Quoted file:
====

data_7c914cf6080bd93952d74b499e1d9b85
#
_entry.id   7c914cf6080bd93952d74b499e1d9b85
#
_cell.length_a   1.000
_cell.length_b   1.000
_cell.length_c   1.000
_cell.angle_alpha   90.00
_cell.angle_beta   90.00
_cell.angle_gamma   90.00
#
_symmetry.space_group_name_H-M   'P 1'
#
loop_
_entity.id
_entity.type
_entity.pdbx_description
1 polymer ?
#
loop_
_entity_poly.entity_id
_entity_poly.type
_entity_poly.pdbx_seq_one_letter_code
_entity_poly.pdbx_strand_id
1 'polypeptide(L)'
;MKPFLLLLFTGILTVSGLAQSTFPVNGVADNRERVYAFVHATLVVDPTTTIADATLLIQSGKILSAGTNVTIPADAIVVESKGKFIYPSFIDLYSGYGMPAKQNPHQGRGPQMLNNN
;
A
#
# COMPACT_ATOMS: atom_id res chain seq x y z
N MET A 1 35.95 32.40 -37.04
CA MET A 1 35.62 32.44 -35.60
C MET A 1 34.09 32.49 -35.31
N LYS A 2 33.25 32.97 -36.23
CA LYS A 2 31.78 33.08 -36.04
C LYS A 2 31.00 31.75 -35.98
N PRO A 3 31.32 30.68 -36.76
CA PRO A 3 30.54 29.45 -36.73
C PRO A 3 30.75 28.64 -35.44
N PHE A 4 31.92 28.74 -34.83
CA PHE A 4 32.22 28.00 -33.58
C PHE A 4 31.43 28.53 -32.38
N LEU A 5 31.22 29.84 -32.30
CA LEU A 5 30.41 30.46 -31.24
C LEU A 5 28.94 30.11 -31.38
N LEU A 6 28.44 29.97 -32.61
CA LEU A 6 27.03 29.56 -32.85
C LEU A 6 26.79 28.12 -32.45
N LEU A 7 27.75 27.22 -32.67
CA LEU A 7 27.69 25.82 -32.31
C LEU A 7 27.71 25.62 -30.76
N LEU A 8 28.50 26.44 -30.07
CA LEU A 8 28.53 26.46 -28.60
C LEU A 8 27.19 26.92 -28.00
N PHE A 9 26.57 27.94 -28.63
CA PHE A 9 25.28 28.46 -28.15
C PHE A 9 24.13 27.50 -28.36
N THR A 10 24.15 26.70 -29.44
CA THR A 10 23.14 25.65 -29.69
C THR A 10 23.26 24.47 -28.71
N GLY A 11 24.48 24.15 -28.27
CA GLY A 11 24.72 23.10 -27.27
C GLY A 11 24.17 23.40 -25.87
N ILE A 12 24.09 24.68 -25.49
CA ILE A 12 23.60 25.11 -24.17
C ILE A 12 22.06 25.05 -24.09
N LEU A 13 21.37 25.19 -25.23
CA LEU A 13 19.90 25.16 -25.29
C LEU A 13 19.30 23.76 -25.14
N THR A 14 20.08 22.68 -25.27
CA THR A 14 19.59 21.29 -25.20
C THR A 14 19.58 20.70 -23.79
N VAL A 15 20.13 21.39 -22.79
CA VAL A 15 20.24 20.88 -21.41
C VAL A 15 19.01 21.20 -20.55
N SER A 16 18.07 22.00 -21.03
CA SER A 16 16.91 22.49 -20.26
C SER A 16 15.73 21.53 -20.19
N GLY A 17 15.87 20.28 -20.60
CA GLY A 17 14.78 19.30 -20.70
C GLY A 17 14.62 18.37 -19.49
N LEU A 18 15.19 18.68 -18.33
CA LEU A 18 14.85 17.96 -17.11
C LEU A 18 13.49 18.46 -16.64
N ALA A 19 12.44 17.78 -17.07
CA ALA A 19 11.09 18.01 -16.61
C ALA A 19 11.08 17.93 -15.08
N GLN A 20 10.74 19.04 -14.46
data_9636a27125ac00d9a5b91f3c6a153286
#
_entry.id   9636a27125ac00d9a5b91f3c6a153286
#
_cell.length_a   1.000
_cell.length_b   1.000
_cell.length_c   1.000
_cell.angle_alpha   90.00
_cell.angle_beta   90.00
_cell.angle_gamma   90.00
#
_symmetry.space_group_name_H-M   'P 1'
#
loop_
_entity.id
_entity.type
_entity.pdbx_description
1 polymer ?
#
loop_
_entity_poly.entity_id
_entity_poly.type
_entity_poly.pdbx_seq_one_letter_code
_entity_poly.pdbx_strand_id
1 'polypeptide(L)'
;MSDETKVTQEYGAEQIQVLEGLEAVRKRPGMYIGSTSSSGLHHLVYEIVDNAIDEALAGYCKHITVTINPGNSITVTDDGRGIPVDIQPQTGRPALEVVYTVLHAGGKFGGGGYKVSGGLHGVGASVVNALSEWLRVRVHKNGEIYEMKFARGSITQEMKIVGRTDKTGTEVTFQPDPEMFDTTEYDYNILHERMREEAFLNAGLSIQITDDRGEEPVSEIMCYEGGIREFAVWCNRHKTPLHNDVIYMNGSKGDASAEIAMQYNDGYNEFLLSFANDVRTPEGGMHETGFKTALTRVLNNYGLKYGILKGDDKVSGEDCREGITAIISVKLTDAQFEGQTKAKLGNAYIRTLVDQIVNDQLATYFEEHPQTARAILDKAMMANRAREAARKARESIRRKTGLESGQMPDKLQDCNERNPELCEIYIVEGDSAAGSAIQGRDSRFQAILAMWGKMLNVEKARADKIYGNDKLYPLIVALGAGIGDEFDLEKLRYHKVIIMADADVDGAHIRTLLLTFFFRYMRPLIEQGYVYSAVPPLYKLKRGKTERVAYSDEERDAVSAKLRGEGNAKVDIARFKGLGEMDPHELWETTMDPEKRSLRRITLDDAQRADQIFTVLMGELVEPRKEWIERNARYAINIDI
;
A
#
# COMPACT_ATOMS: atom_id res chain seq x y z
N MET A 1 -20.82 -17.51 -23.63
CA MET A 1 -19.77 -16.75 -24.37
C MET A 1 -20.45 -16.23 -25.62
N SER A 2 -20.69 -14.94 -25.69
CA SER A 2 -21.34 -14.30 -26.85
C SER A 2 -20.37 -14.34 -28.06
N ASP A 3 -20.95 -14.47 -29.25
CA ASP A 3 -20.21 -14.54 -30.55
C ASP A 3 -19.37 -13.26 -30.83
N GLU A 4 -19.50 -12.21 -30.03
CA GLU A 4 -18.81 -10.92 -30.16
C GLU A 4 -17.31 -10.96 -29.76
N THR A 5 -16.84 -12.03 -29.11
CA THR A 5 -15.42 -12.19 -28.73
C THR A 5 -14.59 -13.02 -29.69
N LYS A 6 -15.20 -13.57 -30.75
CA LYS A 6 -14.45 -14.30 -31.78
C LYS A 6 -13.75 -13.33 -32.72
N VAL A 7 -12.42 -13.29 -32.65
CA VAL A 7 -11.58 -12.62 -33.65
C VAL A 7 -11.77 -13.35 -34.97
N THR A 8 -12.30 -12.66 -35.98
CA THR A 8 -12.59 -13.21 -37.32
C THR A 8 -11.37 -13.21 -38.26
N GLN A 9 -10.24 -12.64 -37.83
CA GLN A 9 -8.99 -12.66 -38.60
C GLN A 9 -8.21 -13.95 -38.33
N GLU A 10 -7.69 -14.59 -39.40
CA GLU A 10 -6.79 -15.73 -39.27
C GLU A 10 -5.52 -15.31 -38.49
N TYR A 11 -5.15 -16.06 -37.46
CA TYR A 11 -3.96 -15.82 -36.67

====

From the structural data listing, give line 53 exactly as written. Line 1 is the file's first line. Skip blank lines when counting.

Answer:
CA LEU A 8 28.53 26.46 -28.60